As mentioned before, Atlanta’s soundtrack is vital to delivering the show’s message and story accurately. A show that is centered on the Atlanta rap scene and the emerging career of Alfred aka Paper Boi. The show was created by Donald Glover who happens to be a rapper himself under the stage name Childish Gambino, so it was inevitable that we were going to receive some solid music. The soundtrack consists of original music written by Glover and his brother Stephen, tracks by Childish Gambino, Yo Gotti, Kodak Black, Outkast, and even Sam Cooke. The blend of rap, hip-hop, soul, and funk brings forth the culture embedded in Atlanta as a show and as a city.
As complicated and disappointing as Girls can be, there is one thing that has always remained consistently great: the soundtrack. Released in volumes that consists of songs from multiple seasons, the original soundtracks are a collection of the best songs featured within the show. Girls: Vol 3 was particularly special, because it directly represented the growth the series had in the latter half of season 4 and all of season 5. Music supervisor, Manish Raval is typically known for his work on comedies, so it’s interesting to see where he takes the soundtracks as the show increasingly dabbles between comedy and drama. Season 4 and 5 manage to give us the perfect balance of the two, and Raval handpicks the perfect music for it. From a marvelous cover of David Bowie’s “Life on Mars” that blows away the many versions of the song we’ve seen over the last two years in television to the heartbreaking tune of sending a loved one off, simply because it couldn’t work by Ellie Goulding, this is hands down the most vulnerable of the soundtracks to come out of this show.
Here’s another Netflix series that has a spot on soundtrack. Love’s soundtrack is interesting, but fits like a glove for the show’s stark differences between characters and other shows on air. Gus (Paul Rust) and Mickey (Gillian Jacobs) couldn’t be more polar, yet the soundtrack allows them to move closer to one another and align themselves with each other. The two character are in their early thirties so there influences are primarily the 80s and 90s. I think the show caters to the millennial generation but also allows for Gen-Xers to relate as well. The show is accessible to any age because it’s well written and hilarious, but it definitely resides within the age group of 25-40. For example, Mickey mentions Elliott Smith in a drunken rant and experiments with an Ambien as the Breeders plays over her restlessness. Gus has a jam session at a party to “Jet” by Paul McCartney/Wings and the two hook up to “Wild One” by Colleen Green. The final scene of the show uses “I’ll Fight” by Wilco to give the final indie, hip touch to the Los Angeles based series while handing out the emotional context of the scene itself. The soundtrack also features Earth, Wind & Fire, Karen O, Violent Femmes, Beastie Boys, Social Distortion, Jamie xx, and more.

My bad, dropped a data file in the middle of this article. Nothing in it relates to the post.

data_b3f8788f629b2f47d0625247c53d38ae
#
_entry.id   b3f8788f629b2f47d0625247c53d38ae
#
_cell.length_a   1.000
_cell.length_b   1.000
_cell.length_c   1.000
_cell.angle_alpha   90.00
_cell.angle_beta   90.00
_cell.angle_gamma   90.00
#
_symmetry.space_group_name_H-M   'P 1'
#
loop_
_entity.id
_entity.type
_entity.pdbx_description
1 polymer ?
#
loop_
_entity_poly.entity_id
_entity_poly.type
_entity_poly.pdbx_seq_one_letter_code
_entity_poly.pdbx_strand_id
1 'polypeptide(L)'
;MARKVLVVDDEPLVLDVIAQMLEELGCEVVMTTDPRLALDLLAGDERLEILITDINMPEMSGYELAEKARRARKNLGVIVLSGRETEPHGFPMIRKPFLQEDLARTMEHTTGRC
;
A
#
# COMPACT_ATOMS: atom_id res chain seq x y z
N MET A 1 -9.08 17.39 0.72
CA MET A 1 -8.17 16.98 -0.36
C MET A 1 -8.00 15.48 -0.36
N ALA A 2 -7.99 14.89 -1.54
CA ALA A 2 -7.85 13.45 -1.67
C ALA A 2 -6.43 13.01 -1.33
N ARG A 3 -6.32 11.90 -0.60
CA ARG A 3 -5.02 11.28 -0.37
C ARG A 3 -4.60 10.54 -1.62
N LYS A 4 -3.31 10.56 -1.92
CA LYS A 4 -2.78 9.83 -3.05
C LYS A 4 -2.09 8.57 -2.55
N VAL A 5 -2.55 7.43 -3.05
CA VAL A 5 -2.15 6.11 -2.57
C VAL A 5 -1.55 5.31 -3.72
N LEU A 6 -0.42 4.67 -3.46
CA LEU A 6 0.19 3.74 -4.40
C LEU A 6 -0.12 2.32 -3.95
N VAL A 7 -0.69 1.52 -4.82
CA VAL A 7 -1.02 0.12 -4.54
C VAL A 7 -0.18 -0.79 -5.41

Vinyl was very disappointing, but the soundtrack of this show was beyond impressive. The series centers on the music industry in the 70s which blends disco, funk, rock and roll, and the early stages of punk and hip hop. The show did an excellent job at featuring artists from these emerging genres and partner it up with magnificent casting to recreate performances. Scenes from Warhol’s parties which showed the Velvet Underground, an encounter with a young Alice Cooper, David Bowie, Elvis Pressley, and more display the significance of these artists. Most of the songs on the soundtrack are covers, but for example, Aimee Mann’s version of the Carpenters “Yesterday Once More” is produced so well that you get lost within it and forget it isn’t Karen Carpenter’s angelic voice. The soundtrack features covers from Charli Xcx, Nate Ruess, Trey Songz, Neko Case, Andrew W.K., and more. It also has original music from Sturgill Simpson, Otis Redding, David Bowie, John Denver, and songs from the show’s fictional band, Nasty Bits.
10. The Americans